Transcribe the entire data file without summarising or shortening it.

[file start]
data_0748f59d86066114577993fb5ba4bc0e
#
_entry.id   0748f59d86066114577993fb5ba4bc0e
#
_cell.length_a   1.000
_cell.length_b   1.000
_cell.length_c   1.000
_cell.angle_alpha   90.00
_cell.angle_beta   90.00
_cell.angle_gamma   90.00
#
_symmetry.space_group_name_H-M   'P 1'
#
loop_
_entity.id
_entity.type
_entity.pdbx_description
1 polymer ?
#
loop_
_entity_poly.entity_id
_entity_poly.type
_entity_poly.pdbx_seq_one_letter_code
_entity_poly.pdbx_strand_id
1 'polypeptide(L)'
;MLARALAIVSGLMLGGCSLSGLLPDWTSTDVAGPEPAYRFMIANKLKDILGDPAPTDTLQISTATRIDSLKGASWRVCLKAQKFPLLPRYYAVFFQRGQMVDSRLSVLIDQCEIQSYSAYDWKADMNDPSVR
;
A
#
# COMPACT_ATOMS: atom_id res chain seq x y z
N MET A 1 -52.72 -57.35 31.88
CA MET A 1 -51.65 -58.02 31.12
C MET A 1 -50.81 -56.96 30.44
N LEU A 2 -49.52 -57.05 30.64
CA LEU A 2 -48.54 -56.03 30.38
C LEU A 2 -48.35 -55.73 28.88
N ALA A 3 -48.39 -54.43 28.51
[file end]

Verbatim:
data_0748f59d86066114577993fb5ba4bc0e
#
_entry.id   0748f59d86066114577993fb5ba4bc0e
#
_cell.length_a   1.000
_cell.length_b   1.000
_cell.length_c   1.000
_cell.angle_alpha   90.00
_cell.angle_beta   90.00
_cell.angle_gamma   90.00
#
_symmetry.space_group_name_H-M   'P 1'
#
loop_
_entity.id
_entity.type
_entity.pdbx_description
1 polymer ?
#
loop_
_entity_poly.entity_id
_entity_poly.type
_entity_poly.pdbx_seq_one_letter_code
_entity_poly.pdbx_strand_id
1 'polypeptide(L)'
;MLARALAIVSGLMLGGCSLSGLLPDWTSTDVAGPEPAYRFMIANKLKDILGDPAPTDTLQISTATRIDSLKGASWRVCLKAQKFPLLPRYYAVFFQRGQMVDSRLSVLIDQCEIQSYSAYDWKADMNDPSVR
;
A
#
# COMPACT_ATOMS: atom_id res chain seq x y z
N MET A 1 -52.72 -57.35 31.88
CA MET A 1 -51.65 -58.02 31.12
C MET A 1 -50.81 -56.96 30.44
N LEU A 2 -49.52 -57.05 30.64
CA LEU A 2 -48.54 -56.03 30.38
C LEU A 2 -48.35 -55.73 28.88
N ALA A 3 -48.39 -54.43 28.51